• elayne001 profile image

      Elayne 

      8 years ago from Rocky Mountains

      Very interesting. My husband grows bananas but from shoots not seeds. Good on you. I enjoyed your explanation. Aloha!

    • mquee profile image

      mquee 

      8 years ago from Columbia, SC

      I never thought I would read an article on a banana plant in it's entirety, but you made it very interesting. Very good.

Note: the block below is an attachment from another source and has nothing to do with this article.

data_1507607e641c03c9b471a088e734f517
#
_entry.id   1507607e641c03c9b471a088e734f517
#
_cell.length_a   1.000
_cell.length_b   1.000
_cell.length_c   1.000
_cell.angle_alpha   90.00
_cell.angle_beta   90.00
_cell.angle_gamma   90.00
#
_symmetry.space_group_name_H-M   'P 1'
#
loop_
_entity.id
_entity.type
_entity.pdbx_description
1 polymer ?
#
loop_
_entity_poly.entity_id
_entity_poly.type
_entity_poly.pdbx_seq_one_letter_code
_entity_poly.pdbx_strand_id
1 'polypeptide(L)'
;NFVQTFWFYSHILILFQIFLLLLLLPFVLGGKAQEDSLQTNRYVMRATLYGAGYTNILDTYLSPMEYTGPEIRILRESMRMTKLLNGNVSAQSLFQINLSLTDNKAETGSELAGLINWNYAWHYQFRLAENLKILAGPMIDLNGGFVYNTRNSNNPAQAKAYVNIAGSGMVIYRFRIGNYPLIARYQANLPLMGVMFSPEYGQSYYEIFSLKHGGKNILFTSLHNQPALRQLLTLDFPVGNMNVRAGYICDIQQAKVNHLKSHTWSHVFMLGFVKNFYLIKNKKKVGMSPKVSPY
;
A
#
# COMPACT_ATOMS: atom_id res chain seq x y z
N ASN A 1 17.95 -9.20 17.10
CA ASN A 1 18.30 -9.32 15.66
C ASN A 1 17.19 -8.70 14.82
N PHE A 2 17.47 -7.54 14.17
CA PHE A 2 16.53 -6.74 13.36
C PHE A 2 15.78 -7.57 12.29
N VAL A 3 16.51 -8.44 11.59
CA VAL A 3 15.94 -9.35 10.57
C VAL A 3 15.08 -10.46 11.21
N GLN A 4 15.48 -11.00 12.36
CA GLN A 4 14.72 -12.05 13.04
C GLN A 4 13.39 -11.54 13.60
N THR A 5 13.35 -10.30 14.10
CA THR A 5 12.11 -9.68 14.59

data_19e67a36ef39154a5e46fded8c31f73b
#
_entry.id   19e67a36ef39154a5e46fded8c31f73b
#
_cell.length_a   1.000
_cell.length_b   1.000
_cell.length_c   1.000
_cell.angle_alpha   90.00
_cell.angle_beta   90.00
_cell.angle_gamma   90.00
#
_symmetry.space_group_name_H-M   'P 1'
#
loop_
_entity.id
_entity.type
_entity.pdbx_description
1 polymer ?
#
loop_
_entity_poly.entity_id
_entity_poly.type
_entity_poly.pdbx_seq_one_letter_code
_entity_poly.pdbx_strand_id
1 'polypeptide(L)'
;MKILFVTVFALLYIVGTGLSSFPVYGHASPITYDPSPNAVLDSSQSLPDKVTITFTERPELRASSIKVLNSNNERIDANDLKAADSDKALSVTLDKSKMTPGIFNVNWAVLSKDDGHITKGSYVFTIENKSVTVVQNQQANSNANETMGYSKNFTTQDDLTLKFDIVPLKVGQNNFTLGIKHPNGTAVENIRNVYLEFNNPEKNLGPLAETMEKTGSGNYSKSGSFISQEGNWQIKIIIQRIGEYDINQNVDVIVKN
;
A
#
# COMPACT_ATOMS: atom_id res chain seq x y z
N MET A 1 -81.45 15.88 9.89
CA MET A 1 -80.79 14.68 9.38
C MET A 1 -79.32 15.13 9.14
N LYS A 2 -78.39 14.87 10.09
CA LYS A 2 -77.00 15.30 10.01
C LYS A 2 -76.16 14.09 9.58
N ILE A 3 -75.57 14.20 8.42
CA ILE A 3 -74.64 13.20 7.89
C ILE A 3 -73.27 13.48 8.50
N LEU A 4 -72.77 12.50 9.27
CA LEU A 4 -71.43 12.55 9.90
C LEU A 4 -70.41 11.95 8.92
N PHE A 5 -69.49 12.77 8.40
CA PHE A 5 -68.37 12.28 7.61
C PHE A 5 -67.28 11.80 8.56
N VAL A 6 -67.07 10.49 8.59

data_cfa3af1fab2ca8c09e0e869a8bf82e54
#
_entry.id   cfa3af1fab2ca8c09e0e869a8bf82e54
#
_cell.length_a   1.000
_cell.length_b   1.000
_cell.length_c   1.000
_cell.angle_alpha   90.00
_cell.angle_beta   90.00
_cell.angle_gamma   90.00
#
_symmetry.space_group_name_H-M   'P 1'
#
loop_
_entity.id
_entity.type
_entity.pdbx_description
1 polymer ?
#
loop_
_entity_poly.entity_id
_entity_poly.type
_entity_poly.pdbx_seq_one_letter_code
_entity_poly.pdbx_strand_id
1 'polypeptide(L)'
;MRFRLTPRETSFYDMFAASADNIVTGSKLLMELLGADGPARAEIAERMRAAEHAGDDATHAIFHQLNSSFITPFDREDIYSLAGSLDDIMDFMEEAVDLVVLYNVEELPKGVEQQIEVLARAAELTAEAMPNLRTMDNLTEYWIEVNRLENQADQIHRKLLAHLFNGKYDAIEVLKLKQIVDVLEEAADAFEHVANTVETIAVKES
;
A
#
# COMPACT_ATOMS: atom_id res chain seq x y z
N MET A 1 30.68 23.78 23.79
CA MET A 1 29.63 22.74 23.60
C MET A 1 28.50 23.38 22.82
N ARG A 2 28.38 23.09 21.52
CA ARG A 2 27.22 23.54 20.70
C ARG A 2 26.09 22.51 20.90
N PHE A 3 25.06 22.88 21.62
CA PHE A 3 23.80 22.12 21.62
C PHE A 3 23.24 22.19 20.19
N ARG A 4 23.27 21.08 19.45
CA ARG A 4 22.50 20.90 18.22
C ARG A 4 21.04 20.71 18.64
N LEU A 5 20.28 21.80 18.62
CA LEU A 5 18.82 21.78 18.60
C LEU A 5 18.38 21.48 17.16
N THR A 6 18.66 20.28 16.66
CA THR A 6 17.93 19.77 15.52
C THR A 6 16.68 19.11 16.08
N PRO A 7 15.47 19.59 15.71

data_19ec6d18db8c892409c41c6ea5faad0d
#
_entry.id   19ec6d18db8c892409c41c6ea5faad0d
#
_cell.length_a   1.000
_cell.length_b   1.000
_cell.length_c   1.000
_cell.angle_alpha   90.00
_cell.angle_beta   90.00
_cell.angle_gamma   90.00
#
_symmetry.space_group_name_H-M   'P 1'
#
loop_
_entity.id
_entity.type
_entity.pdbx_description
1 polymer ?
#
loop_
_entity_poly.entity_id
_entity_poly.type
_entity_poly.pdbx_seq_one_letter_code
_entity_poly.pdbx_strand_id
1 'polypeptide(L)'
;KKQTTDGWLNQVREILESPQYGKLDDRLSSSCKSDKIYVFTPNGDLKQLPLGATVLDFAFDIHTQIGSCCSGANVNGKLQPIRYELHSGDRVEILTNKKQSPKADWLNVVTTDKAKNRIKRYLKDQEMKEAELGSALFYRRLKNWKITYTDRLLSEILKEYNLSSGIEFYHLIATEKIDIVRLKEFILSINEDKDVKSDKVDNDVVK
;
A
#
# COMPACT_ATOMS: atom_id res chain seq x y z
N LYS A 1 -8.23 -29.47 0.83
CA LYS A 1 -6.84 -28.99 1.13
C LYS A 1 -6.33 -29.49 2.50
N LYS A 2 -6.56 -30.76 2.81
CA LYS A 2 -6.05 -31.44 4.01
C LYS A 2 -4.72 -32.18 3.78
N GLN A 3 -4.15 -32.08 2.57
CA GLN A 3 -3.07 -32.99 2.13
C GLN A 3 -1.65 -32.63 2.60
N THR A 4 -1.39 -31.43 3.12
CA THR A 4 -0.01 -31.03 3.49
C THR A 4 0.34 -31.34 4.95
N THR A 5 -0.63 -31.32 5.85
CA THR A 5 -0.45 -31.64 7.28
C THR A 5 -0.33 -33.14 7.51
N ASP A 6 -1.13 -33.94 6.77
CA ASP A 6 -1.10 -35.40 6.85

• Life at DrTom's profile imageAUTHOR

      Life at DrTom's 

      8 years ago from Ithaca, NY

      Coolmon: I strted the seeds inside, and I only put the plant out on the deck during the summer.

    • Coolmon2009 profile image

      Coolmon2009 

      8 years ago from Texas, USA

      Interesting article; just wondering how you got the seed to sprout; I didn't think your area of the country had the right kinda climate for tropical plant growth.